Amita Ghose | Apr 18, 2019 | 6 min read
By Amita Ghosh
At first glance, their dress and boots resemble closely the uniforms of the state’s police or paramilitary forces. Look closely, and you might spot the Trinamool Congress (TMC) party logo embroidered on their shirts or T-shirts. They number a few hundred and call themselves the Jai Hind Bahini (JHB) and are functioning only in the West Midnapore area, which has a sizeable tribal population.
Their presence in the area and their activities came to light when a Bengali newspaper recently reported that the TMC had created this force as a response to the special task-force that the Centre said it would deploy in the area during elections. The paper reported that JHB members were visiting villages and homes and campaigning for the TMC in the PIngla area of West Midnapore.
"We have 400 cadres in our Bahini and we aim to make our team even stronger before the elections,” said Ashfaq Ali*, (name changed) an active member of Jhargram TMC youth wing. “If the party needs to, this group will be sent to other districts.” When asked who these men are and where they are from, Ashfaq Ali said they were TMC supporters who have been working with the party for the past few years. “Some are part of TMC’s Youth wing, not necessarily from this block only but also from West and East Midnapore."
In 2018, the Indian Army had urged civilians to avoid wearing clothes with 'disruptive patterns' after the Pathankot attack. A set of guidelines was also issued to the public earlier.
JHB’s existence got media attention when Tollywood actor and TMC's Member of Parliament from Ghatal, Deepak Adhikary, popularly known as Dev, reached Pingla to hold a political rally. Mediamen noticed that instead of the police or other state security personnel, the only people managing the rally were from JHB. Debmalya Bagchi, a reporter with Anandabazar Patrika (ABP), who was covering the TMC’s MP sabha (as the rally was dubbed), told us that “initially, even we had no clue about who they were. They were wearing khaki pants and white T-shirts, even the shoes were similar to those worn by paramilitary forces. I asked one of them who they were and they said they are part of TMC's Jai Hind Bahini. They had a Trinamool logo embroidered on their T-shirts." But after the first reports about JHB appeared in the media, its men seem to have gone underground, with the party leadership refusing to speak on the subject.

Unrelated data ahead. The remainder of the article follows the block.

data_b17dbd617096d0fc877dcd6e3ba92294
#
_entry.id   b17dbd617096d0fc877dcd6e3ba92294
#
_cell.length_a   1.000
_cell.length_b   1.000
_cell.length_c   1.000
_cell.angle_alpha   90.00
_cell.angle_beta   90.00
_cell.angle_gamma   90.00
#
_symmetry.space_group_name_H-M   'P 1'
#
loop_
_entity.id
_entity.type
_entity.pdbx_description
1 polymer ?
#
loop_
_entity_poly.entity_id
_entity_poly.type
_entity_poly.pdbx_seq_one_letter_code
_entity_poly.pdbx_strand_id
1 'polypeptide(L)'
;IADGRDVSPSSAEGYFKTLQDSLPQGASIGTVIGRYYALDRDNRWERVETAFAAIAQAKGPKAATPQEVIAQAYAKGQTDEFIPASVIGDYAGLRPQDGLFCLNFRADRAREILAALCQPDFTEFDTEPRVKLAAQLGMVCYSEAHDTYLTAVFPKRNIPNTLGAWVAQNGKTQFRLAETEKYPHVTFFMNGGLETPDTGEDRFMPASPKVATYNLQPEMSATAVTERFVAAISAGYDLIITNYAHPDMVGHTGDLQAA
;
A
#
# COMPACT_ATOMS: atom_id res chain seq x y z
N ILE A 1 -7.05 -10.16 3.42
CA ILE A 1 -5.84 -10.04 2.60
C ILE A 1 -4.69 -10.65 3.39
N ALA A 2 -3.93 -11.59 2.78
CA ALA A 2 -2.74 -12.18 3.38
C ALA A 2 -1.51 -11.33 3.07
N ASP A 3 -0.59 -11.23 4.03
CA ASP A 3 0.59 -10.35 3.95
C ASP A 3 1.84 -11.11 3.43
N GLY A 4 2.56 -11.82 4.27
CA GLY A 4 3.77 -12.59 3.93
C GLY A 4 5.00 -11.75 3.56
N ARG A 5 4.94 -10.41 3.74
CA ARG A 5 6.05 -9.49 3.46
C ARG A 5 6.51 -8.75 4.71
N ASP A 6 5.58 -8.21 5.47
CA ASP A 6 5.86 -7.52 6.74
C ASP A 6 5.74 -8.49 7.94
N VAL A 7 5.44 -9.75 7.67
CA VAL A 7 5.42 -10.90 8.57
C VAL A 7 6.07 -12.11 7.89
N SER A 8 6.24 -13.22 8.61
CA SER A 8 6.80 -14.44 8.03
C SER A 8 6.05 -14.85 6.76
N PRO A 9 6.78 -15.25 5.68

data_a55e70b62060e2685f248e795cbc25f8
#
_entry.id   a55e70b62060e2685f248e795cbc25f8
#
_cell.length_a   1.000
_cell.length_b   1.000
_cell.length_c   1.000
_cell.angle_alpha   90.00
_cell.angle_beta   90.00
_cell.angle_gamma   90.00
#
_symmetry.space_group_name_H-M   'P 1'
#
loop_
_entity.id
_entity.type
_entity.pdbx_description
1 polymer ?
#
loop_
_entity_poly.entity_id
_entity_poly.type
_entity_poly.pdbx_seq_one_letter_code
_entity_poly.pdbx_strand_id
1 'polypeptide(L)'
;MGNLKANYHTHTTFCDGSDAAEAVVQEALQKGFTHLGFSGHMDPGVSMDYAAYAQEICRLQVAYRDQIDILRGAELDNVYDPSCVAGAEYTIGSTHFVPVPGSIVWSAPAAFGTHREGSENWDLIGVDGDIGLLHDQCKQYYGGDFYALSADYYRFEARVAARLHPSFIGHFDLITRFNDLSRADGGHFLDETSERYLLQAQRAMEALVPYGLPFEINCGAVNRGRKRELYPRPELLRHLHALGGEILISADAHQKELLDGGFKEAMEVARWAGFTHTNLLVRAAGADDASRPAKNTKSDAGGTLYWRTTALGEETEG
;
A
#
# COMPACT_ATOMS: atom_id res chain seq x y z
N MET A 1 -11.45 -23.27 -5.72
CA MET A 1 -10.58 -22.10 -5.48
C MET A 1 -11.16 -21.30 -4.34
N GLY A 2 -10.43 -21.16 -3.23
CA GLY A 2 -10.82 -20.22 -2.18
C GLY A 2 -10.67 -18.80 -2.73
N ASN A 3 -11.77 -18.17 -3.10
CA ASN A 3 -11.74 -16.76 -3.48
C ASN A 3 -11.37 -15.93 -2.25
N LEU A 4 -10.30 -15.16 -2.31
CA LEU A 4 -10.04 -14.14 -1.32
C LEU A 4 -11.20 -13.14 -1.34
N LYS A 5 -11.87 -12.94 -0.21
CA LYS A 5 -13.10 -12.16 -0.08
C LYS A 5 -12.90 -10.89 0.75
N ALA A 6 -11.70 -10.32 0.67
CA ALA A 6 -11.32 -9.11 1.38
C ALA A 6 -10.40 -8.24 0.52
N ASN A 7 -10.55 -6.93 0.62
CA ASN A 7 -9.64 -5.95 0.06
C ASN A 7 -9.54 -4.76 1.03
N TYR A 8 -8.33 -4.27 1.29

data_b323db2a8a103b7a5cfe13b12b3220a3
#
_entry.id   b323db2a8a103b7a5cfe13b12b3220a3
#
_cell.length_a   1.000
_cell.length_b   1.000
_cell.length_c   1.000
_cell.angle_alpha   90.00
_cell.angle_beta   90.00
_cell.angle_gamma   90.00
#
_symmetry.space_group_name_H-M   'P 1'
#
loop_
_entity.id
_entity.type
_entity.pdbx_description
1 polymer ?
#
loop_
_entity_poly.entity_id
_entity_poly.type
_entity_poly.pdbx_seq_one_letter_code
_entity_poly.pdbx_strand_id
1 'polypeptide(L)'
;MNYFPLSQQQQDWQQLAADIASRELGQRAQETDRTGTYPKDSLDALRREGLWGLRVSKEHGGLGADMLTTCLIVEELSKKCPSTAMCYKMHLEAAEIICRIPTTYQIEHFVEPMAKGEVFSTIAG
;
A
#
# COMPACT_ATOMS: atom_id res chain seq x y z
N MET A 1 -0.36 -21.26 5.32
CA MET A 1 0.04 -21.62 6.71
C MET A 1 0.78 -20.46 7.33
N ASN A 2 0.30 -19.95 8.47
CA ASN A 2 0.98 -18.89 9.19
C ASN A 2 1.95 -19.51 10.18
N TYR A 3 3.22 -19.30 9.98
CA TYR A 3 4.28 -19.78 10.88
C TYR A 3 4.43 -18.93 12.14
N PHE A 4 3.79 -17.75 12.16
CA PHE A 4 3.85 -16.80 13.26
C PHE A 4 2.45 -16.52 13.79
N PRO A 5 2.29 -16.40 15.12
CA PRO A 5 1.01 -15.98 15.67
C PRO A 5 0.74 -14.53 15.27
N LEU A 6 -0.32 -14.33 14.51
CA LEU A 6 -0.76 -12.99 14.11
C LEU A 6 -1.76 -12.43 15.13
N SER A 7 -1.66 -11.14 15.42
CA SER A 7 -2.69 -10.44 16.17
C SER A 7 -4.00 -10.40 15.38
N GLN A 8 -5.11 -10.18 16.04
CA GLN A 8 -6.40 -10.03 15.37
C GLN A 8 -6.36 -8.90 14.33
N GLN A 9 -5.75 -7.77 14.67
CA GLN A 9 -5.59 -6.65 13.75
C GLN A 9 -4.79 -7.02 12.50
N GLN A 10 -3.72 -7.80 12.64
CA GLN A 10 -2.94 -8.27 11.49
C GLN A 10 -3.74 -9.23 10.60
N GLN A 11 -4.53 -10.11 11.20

But why is the JHB only found in West Midnapore district? Speculation is that Chief Minister Mamata Banerjee is taking extra precautions to ensure her party does not lose this seat. Jhargram, a Maoist belt where top Maoist leader Kishenji was killed in an encounter, was earlier part of West Midnapore and the tribal of the region are apparently disenchanted with the state government for promises made and not kept.
And the BJP has been appealing to the tribal sentiments here, hoping to reap the same rewards they did in Tripura using similar electoral tactics. In fact, the BJP has been targeting West Bengal, particularly in recent times, hoping to break into Mamata’s stronghold to make up for seats they are likely to lose in the Hindi belt.
BJP candidate Bharti Ghosh, a former IPS officer once close to the Mamata team accused JHB of violating Election Commission's guidelines. "Local residents cannot make out the difference between TMC's men and the state’s forces,” said Ghosh. “These men are visiting villages and campaigning for votes". Bharti further said she knows where these uniforms are being made and by whom. The state BJP leadership has reportedly complained to the EC about JHB’s activities.